Google is getting more security conscious all the time. When you use the Google Chrome browser, you’ve probably noticed that green padlock and the word “Secure” beside some website addresses:
Other websites – maybe even yours – show as not secure:
Starting in October, Google is upping the ante on security. It won’t just be web pages with credit card or password forms; it will be all pages with forms, and every single page in Google Chrome’s Incognito mode.
Why is Google Doing This?
Studies show that people don’t see a lack of a secure sign as a warning. A lot of information gets shared on the Internet. Many users don’t realize that the sites they are sharing their information on aren’t as secure as others.
Google’s plan to clearly label unsafe pages is another step towards making their browser safer and protecting the privacy of its users from outside sources, like hackers.
In January 2017, Chrome Began Flagging Certain HTTP Forms
In 2016, Chrome announced that starting in 2017, sites that did not have an SSL certificate would begin being marked as unsafe.
The process of identifying pages as not secure is a gradual one that started with the release of Chrome version 56.
HTTP pages that had a password or credit card field for a user to fill out were marked as unsafe in the address bar.
In October 2017, Warnings Will Appear on All Form and Incognito Pages
In October, Chrome’s SSL policy will grow to include:
- All HTTP pages where you enter data – even search boxes
- All HTTP Incognito pages
Every page on the standard Google Chrome browser will load normally. But when a user begins filling out any kind of field, including name, phone number, or even search boxes on the website, a warning will appear in the address bar.
Eventually, all HTTP Pages Will Be Flagged as Not Secure
According to a recent post on the Chromium Forum, the goal is to eventually show ‘Not Secure’ on all HTTP pages across the browser. That means that even if you have no forms for users to fill in, your website could still be flagged as unsafe on the Chrome browser.
What Does This Mean for Me?
You’re probably wondering why this matters to you. Your website seems to work just fine. That could be true, but it will matter to your online audience.
If they see the clear warning that your website is unsafe, your audience will be less likely to visit and interact with it.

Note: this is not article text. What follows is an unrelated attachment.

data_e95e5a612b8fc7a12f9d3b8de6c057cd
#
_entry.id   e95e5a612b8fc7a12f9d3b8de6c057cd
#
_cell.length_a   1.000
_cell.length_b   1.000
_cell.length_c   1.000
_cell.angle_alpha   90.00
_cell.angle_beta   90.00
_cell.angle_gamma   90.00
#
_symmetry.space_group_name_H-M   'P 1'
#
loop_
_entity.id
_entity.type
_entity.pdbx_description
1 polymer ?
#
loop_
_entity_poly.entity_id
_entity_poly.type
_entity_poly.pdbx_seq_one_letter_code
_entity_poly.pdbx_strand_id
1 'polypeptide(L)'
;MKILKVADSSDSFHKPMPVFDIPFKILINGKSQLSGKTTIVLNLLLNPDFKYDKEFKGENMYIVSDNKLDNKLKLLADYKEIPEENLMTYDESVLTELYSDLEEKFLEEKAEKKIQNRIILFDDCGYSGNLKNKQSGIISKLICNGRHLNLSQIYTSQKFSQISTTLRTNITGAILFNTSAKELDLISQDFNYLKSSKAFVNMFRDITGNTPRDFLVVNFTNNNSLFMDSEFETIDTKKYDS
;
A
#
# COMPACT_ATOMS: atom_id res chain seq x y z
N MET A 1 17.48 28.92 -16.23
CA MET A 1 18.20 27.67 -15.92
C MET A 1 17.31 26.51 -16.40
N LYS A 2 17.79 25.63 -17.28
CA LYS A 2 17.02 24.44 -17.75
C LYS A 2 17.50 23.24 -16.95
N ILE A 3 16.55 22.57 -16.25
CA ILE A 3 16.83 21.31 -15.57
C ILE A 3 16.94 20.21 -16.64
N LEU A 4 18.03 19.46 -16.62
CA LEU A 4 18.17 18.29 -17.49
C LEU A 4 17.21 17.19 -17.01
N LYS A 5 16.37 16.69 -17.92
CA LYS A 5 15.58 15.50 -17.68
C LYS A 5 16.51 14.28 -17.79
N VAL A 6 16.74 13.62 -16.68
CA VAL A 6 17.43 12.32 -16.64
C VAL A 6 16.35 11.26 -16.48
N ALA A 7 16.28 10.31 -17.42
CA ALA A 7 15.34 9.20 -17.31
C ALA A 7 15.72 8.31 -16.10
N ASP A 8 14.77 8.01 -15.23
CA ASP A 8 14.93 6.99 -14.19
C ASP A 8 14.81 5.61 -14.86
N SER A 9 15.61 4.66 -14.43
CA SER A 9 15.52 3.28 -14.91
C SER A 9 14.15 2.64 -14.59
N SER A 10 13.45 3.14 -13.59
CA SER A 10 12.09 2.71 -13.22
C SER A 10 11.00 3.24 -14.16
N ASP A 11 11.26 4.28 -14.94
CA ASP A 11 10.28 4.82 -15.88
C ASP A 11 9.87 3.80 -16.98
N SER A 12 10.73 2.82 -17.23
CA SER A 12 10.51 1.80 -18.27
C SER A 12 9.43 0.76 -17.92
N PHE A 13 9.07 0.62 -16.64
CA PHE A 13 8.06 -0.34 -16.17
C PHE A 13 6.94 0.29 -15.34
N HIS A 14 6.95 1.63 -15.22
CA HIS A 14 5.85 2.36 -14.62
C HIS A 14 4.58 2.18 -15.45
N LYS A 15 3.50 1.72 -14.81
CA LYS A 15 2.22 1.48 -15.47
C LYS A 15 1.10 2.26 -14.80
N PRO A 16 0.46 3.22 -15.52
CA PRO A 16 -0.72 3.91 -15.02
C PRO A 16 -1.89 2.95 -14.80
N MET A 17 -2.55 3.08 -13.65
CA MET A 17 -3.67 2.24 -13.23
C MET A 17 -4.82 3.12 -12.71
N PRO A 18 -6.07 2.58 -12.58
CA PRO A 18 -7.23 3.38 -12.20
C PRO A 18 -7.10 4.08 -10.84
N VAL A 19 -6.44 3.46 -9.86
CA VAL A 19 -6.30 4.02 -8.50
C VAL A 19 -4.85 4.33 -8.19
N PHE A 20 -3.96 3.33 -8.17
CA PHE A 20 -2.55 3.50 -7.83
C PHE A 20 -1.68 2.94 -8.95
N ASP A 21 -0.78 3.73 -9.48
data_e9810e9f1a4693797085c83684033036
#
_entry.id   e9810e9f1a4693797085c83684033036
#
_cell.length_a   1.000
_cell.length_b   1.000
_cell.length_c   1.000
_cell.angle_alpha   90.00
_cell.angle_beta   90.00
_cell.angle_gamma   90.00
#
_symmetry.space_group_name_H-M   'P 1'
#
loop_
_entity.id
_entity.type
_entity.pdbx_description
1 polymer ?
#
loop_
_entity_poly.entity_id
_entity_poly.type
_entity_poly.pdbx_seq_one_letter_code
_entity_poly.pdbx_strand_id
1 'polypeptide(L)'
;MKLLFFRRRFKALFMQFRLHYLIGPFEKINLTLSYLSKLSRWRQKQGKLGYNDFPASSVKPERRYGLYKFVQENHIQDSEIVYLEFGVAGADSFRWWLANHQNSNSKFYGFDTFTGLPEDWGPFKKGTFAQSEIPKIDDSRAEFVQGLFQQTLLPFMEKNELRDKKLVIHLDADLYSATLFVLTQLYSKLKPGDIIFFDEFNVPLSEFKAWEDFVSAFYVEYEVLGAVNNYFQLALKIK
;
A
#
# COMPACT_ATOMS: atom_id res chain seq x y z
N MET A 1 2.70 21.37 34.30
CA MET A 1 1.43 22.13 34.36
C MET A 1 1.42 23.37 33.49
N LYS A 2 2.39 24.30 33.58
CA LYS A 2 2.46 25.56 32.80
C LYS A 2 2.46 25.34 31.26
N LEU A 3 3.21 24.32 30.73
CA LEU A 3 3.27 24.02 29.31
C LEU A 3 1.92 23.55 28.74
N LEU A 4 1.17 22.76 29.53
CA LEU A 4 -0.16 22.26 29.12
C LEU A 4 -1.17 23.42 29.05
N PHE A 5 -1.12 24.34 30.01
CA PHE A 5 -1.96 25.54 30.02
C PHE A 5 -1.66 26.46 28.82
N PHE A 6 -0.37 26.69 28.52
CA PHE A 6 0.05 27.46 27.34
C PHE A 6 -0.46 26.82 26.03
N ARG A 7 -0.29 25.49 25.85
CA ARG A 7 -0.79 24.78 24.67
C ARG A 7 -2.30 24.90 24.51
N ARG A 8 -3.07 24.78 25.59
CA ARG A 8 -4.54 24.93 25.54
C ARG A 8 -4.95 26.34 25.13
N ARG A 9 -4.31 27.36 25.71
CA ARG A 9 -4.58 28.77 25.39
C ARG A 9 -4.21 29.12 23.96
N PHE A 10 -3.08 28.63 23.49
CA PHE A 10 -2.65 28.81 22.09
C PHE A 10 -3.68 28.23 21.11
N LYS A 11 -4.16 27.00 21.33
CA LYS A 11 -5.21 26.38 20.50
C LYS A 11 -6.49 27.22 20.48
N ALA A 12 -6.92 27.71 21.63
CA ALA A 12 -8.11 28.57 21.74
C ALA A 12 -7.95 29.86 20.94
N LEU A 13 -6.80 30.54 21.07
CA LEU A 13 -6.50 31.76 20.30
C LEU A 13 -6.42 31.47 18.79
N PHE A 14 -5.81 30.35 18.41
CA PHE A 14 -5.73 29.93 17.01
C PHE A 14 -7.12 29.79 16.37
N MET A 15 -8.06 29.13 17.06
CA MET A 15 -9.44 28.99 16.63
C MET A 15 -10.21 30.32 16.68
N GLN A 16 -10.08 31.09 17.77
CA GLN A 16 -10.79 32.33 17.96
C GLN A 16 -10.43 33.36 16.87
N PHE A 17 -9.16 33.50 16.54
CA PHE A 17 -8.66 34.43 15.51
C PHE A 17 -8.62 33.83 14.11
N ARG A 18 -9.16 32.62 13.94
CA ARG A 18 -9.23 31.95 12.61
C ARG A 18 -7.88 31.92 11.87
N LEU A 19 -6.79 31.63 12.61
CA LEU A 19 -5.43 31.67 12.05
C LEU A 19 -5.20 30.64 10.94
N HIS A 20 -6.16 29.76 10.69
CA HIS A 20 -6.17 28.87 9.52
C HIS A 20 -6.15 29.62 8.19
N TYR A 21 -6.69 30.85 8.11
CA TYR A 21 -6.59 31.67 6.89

Approximately 50% of Internet users use Google Chrome as their browser. With such a large percentage of your target audience using this browser, you don’t want them to be deterred by a “not secure” warning.
You also don’t want to damage your credibility by putting their personal information at risk due to lack of proper encryption.
That’s why you should get an SSL certificate as soon as possible.
What’s an SSL Certificate, and How Does It Affect My Website?
An SSL (or Secure Sockets Layer) certificate is what adds the ‘S’ to HTTPS in the domain search field in your browser. HTTPS signals that all data between your website and the user’s browser is automatically encrypted and secure.
Think of it as a bridge between your website and Chrome. The information goes back and forth over the bridge. An SSL certificate adds an extra layer of support to this bridge, making sure it won’t be damaged or tampered with. Without it, your bridge is more susceptible to hackers and other potential threats.
When you’re using an http page, that signals to your audience that your ‘bridge is at risk’ – there’s nothing encrypting the data.
An SSL certificate is attached to your server and your domain, and creates the encrypted passage between the web server and browser through a public and a private key.
Then users will see your domain name with https in front of it. It means that it is safe to pass information between the browser and the web page.
Talk to a Professional About Getting an SSL Certificate
The best approach to getting an SSL certificate is to talk to a professional. There’s a lot that goes into the process of switching over your website pages, and you don’t want to miss any important steps.